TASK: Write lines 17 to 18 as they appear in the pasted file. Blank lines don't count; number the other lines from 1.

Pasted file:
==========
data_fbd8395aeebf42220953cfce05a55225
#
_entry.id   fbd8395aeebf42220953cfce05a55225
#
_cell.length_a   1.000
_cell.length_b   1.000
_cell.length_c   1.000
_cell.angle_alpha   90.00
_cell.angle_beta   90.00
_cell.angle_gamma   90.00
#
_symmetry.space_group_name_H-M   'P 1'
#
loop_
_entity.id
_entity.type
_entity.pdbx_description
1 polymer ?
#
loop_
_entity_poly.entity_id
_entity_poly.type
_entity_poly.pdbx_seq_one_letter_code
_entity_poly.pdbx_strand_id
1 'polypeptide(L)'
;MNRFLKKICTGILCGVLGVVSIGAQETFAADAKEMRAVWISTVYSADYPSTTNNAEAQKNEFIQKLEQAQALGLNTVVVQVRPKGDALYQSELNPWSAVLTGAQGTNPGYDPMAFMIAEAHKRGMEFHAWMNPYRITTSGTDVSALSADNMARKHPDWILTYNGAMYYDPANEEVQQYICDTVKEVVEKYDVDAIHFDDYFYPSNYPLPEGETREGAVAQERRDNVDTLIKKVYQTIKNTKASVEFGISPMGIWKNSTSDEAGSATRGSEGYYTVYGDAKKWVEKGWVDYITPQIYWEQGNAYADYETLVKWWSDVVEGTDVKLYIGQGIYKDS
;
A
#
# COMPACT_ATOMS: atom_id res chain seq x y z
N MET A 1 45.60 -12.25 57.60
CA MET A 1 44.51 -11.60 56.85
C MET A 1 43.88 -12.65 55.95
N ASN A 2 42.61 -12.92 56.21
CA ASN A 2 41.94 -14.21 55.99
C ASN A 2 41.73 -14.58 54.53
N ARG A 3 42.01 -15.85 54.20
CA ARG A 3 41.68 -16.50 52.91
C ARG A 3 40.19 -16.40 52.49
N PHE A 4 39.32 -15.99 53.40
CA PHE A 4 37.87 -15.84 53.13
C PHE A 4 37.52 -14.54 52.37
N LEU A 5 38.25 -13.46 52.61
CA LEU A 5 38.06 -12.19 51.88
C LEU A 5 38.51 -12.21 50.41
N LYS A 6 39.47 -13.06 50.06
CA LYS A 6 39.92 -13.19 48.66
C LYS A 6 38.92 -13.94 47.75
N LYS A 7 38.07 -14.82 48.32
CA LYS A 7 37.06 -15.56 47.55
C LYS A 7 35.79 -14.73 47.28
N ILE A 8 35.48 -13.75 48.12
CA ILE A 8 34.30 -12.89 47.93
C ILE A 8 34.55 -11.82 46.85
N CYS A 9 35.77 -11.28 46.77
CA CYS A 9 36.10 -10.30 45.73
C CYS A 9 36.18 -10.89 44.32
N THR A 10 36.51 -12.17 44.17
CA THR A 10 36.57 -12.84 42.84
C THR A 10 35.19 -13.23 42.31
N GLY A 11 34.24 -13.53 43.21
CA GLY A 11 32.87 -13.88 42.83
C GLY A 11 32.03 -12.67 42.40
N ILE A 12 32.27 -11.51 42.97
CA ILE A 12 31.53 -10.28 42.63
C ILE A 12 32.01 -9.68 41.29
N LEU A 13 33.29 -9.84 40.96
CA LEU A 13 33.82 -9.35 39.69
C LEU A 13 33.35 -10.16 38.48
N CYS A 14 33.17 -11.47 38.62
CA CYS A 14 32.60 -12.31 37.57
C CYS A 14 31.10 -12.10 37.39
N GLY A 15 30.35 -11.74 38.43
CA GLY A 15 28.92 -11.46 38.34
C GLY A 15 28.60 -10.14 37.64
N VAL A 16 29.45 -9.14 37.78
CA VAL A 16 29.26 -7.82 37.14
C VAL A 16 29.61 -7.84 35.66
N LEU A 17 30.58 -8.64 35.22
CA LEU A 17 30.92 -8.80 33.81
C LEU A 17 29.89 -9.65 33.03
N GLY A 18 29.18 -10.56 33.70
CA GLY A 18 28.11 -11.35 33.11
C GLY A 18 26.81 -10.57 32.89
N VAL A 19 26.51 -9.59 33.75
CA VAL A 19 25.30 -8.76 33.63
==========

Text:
_entity.pdbx_description
1 polymer ?